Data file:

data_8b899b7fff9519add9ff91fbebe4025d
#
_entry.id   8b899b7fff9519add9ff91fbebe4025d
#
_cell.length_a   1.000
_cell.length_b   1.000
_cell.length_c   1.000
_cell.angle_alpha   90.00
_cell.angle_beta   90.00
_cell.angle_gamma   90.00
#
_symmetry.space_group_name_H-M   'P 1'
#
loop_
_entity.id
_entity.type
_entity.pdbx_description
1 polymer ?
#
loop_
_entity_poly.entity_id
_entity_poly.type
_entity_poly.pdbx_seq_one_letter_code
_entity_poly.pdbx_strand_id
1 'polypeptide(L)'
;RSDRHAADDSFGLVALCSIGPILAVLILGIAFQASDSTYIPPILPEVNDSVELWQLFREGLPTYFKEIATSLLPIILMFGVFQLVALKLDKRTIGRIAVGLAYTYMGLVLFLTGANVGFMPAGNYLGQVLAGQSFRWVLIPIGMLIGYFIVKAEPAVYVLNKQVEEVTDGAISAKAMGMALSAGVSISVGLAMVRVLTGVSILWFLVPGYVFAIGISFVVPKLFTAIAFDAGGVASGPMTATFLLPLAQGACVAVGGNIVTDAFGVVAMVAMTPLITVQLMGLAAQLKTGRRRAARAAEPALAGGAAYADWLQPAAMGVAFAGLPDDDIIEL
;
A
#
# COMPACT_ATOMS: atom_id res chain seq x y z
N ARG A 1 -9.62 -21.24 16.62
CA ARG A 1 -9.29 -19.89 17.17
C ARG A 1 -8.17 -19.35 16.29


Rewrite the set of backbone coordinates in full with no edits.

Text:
data_8b899b7fff9519add9ff91fbebe4025d
#
_entry.id   8b899b7fff9519add9ff91fbebe4025d
#
_cell.length_a   1.000
_cell.length_b   1.000
_cell.length_c   1.000
_cell.angle_alpha   90.00
_cell.angle_beta   90.00
_cell.angle_gamma   90.00
#
_symmetry.space_group_name_H-M   'P 1'
#
loop_
_entity.id
_entity.type
_entity.pdbx_description
1 polymer ?
#
loop_
_entity_poly.entity_id
_entity_poly.type
_entity_poly.pdbx_seq_one_letter_code
_entity_poly.pdbx_strand_id
1 'polypeptide(L)'
;RSDRHAADDSFGLVALCSIGPILAVLILGIAFQASDSTYIPPILPEVNDSVELWQLFREGLPTYFKEIATSLLPIILMFGVFQLVALKLDKRTIGRIAVGLAYTYMGLVLFLTGANVGFMPAGNYLGQVLAGQSFRWVLIPIGMLIGYFIVKAEPAVYVLNKQVEEVTDGAISAKAMGMALSAGVSISVGLAMVRVLTGVSILWFLVPGYVFAIGISFVVPKLFTAIAFDAGGVASGPMTATFLLPLAQGACVAVGGNIVTDAFGVVAMVAMTPLITVQLMGLAAQLKTGRRRAARAAEPALAGGAAYADWLQPAAMGVAFAGLPDDDIIEL
;
A
#
# COMPACT_ATOMS: atom_id res chain seq x y z
N ARG A 1 -9.62 -21.24 16.62
CA ARG A 1 -9.29 -19.89 17.17
C ARG A 1 -8.17 -19.35 16.29